Have you looked at Saving for College website? It as a lot of information about options.

http://www.savingforcollege.com/investm ... ?plan_id=5

You can do age based passive at low cost. The portfolio has U.S. large, international, REIT and bond and the asset allocation changes as the child gets closer to college. You can also do static, which contains the same asset classes, but the asset allocation does not automatically change. Third choice is to use the individual funds. The funds listed are all you need. If you do individual, use U.S large cap (S&P 500, I believe), international if you wish, REIT optional, and bond in the proportion you choose. I think age based or static would be a good choice.

By the way, if you use Vanguard I don't think you will get the tax-free growth.

Paul

BogleBoogie
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Location: AK

Re: Need 529 Advice *New to Investing*

Post by BogleBoogie » Thu Nov 23, 2017 1:53 pm


xerxes101
Posts: 31
Joined: Sat Oct 14, 2017 11:25 am

Re: Need 529 Advice *New to Investing*

Post by xerxes101 » Thu Nov 23, 2017 6:04 pm

goldenbear1238 wrote:
Sun Nov 19, 2017 3:22 pm
I have two children (5 & 2) that I've started 529 Accounts for with Scholar Share (a CA 529 savings plan). I am a CA resident. The current balances are just a few thousand dollars, but I intend to increase each account by $20K within the next 6 months.

I like Scholar Share because the US Index Equity Fund and Index US Large Cap Equity Fund have very low costs (.08% and .09% ER respectively)....which are actually lower than the Vanguard 500 Index Portfolio (.16% ER). All 3 funds are comprable in performance YTD, 1 YR, and 5 YR. Unfortunately, the other funds within Scholar Share are slightly more expensive than Vanguard's funds.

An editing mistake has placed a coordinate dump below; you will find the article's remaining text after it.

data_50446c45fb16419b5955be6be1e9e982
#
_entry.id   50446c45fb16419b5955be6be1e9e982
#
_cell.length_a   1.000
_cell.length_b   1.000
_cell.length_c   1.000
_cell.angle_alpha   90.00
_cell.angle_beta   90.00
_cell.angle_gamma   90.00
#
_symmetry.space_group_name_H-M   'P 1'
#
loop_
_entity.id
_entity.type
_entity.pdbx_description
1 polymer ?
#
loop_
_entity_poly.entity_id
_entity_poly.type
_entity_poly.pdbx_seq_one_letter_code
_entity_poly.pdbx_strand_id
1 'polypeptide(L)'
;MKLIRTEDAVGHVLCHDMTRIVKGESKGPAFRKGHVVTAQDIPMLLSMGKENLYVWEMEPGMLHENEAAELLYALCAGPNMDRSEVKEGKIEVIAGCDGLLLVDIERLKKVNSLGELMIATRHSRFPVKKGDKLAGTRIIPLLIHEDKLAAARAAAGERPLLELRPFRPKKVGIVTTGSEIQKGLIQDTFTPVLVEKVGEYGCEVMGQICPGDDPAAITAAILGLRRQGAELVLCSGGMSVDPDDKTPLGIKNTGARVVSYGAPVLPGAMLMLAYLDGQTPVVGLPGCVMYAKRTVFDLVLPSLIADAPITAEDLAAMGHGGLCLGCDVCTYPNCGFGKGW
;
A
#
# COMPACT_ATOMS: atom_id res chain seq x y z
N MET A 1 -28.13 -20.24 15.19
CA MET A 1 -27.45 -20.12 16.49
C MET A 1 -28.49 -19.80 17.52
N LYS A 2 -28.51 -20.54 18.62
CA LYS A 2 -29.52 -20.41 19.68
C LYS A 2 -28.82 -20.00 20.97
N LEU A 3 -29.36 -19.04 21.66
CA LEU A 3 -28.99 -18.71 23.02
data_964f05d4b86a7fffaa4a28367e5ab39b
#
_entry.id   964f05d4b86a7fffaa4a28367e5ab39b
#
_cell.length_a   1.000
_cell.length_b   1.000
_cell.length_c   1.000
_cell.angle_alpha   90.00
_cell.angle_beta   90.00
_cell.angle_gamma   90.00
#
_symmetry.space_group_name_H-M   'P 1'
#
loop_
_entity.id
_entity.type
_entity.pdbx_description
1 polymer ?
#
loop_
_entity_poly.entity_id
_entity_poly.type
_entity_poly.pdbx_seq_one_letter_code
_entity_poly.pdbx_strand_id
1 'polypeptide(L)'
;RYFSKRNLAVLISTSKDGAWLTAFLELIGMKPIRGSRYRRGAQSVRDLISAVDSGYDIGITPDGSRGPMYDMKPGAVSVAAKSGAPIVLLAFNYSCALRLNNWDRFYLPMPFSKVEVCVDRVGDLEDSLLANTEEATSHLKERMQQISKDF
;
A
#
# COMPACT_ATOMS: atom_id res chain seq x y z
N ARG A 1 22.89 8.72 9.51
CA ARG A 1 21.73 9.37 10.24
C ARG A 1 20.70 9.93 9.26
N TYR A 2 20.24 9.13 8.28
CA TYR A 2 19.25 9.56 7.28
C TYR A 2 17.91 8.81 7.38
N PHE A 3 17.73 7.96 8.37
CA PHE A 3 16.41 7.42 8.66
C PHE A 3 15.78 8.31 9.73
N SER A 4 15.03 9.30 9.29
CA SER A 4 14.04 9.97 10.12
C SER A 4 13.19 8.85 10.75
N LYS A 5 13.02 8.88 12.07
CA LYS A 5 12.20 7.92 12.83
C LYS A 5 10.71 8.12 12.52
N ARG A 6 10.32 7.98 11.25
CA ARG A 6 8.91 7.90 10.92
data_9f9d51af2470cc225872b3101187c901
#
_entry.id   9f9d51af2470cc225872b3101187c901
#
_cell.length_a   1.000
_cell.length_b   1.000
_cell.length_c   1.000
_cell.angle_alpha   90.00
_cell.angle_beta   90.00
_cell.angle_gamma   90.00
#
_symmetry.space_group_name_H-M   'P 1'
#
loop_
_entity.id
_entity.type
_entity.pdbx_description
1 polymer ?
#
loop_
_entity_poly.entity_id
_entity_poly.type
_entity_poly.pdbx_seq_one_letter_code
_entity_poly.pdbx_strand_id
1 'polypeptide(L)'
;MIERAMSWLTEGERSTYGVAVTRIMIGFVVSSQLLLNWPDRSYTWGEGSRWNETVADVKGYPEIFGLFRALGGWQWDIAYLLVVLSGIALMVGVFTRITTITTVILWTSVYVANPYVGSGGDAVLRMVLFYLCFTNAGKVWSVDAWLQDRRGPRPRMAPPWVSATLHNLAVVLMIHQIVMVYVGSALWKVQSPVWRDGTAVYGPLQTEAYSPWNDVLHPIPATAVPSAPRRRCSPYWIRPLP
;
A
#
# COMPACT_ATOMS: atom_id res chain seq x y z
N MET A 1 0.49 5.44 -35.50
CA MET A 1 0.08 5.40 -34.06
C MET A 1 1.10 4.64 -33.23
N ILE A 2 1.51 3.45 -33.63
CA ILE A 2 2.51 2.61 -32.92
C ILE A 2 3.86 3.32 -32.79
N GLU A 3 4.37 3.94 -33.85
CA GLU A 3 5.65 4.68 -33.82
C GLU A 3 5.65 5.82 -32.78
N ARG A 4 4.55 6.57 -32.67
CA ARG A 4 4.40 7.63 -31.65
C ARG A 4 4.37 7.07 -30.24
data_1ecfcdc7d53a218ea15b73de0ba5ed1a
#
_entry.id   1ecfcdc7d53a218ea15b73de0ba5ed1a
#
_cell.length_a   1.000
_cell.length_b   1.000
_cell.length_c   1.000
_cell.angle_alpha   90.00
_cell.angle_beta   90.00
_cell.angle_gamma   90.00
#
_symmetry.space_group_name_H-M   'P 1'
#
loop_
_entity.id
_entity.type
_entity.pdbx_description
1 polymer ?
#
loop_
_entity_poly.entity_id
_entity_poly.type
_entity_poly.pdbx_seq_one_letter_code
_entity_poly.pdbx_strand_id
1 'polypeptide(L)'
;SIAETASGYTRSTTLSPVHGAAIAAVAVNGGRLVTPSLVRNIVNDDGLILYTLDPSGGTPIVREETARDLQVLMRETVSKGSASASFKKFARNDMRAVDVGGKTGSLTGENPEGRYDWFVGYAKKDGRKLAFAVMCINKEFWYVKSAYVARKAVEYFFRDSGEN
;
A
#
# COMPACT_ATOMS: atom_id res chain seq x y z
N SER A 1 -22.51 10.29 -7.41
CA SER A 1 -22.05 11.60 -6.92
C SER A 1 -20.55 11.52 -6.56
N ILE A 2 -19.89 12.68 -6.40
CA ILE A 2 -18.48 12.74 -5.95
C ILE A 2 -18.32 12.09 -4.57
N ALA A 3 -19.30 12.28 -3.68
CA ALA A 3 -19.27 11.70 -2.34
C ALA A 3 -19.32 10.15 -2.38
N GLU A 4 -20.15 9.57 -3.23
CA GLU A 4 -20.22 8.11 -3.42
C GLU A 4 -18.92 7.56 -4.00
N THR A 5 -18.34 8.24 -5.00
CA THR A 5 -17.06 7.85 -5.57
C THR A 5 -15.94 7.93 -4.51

If I plan to invest the additional $20K in each 529 in the next 6 months, which types of funds should I put it in and should I put it into Vanguard 529's instead of the existing Scholar Share 529's?
The last time I checked, State of California does not give you a tax break to invest in its 529 plan. Certain other states give you a tax break on the State income tax for investing in 529 plans, e.g. VA. So given your situation, I would try to find the state with lowest 529 investment expense ratios and invest through them. Off the top of my head Utah and West Virginia 529 plans come to mind, but I encourage you to research them online. The California ERs seem reasonable to me but of course I would try to go lower if I can, since there is no tax advantage for you to invest in the California 529 plan.

pkcrafter
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Joined: Sun Mar 04, 2007 12:19 pm
Location: CA
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Re: Need 529 Advice *New to Investing*

Post by pkcrafter » Thu Nov 23, 2017 7:10 pm

workerbee:
pkcrafter, can you further explain your comment on use of Vanguard means one does not get tax-free growth? One counter example - Nevada 529 plan is Vanguard
You are correct. I did not know Nevada was Vanguard's default 529.

Paul
When times are good, investors tend to forget about risk and focus on opportunity. When times are bad, investors tend to forget about opportunity and focus on risk.